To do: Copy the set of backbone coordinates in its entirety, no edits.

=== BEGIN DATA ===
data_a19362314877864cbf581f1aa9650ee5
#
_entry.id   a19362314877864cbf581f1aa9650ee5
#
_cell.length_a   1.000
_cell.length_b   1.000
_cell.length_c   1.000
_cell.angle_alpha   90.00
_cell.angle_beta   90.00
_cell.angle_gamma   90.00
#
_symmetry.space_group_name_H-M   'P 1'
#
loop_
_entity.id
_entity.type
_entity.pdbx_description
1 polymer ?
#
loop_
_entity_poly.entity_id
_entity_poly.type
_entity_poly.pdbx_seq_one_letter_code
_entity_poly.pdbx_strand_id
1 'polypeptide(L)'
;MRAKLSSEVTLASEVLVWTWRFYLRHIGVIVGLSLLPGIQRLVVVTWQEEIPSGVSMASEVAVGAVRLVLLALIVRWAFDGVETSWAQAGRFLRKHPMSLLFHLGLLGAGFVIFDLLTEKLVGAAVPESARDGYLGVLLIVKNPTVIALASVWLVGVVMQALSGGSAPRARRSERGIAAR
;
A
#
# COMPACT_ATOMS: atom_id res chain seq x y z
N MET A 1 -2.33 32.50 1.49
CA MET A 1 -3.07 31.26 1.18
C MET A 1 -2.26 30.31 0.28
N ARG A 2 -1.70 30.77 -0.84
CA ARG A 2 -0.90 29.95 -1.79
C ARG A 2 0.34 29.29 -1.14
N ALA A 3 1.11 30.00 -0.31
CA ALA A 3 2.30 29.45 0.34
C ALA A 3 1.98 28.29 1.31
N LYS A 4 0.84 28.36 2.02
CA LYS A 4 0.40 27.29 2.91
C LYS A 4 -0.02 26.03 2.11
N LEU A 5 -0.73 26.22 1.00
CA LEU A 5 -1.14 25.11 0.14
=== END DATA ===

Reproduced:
data_a19362314877864cbf581f1aa9650ee5
#
_entry.id   a19362314877864cbf581f1aa9650ee5
#
_cell.length_a   1.000
_cell.length_b   1.000
_cell.length_c   1.000
_cell.angle_alpha   90.00
_cell.angle_beta   90.00
_cell.angle_gamma   90.00
#
_symmetry.space_group_name_H-M   'P 1'
#
loop_
_entity.id
_entity.type
_entity.pdbx_description
1 polymer ?
#
loop_
_entity_poly.entity_id
_entity_poly.type
_entity_poly.pdbx_seq_one_letter_code
_entity_poly.pdbx_strand_id
1 'polypeptide(L)'
;MRAKLSSEVTLASEVLVWTWRFYLRHIGVIVGLSLLPGIQRLVVVTWQEEIPSGVSMASEVAVGAVRLVLLALIVRWAFDGVETSWAQAGRFLRKHPMSLLFHLGLLGAGFVIFDLLTEKLVGAAVPESARDGYLGVLLIVKNPTVIALASVWLVGVVMQALSGGSAPRARRSERGIAAR
;
A
#
# COMPACT_ATOMS: atom_id res chain seq x y z
N MET A 1 -2.33 32.50 1.49
CA MET A 1 -3.07 31.26 1.18
C MET A 1 -2.26 30.31 0.28
N ARG A 2 -1.70 30.77 -0.84
CA ARG A 2 -0.90 29.95 -1.79
C ARG A 2 0.34 29.29 -1.14
N ALA A 3 1.11 30.00 -0.31
CA ALA A 3 2.30 29.45 0.34
C ALA A 3 1.98 28.29 1.31
N LYS A 4 0.84 28.36 2.02
CA LYS A 4 0.40 27.29 2.91
C LYS A 4 -0.02 26.03 2.11
N LEU A 5 -0.73 26.22 1.00
CA LEU A 5 -1.14 25.11 0.14